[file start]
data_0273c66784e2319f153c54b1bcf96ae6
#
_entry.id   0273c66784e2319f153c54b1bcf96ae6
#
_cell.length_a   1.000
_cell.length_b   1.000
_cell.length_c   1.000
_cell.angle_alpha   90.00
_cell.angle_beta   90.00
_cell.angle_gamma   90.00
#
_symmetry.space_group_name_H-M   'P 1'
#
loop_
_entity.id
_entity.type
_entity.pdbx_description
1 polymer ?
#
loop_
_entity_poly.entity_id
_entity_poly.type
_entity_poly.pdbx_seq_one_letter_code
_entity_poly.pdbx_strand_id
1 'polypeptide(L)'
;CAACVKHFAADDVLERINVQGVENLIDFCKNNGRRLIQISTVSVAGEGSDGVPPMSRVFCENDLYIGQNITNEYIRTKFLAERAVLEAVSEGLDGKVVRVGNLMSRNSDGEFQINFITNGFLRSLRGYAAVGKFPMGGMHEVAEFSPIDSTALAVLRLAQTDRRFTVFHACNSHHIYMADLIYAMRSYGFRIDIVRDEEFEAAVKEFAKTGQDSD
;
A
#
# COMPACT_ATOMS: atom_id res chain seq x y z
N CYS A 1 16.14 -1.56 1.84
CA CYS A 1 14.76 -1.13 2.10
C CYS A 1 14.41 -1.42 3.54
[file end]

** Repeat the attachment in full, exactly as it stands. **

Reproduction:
data_0273c66784e2319f153c54b1bcf96ae6
#
_entry.id   0273c66784e2319f153c54b1bcf96ae6
#
_cell.length_a   1.000
_cell.length_b   1.000
_cell.length_c   1.000
_cell.angle_alpha   90.00
_cell.angle_beta   90.00
_cell.angle_gamma   90.00
#
_symmetry.space_group_name_H-M   'P 1'
#
loop_
_entity.id
_entity.type
_entity.pdbx_description
1 polymer ?
#
loop_
_entity_poly.entity_id
_entity_poly.type
_entity_poly.pdbx_seq_one_letter_code
_entity_poly.pdbx_strand_id
1 'polypeptide(L)'
;CAACVKHFAADDVLERINVQGVENLIDFCKNNGRRLIQISTVSVAGEGSDGVPPMSRVFCENDLYIGQNITNEYIRTKFLAERAVLEAVSEGLDGKVVRVGNLMSRNSDGEFQINFITNGFLRSLRGYAAVGKFPMGGMHEVAEFSPIDSTALAVLRLAQTDRRFTVFHACNSHHIYMADLIYAMRSYGFRIDIVRDEEFEAAVKEFAKTGQDSD
;
A
#
# COMPACT_ATOMS: atom_id res chain seq x y z
N CYS A 1 16.14 -1.56 1.84
CA CYS A 1 14.76 -1.13 2.10
C CYS A 1 14.41 -1.42 3.54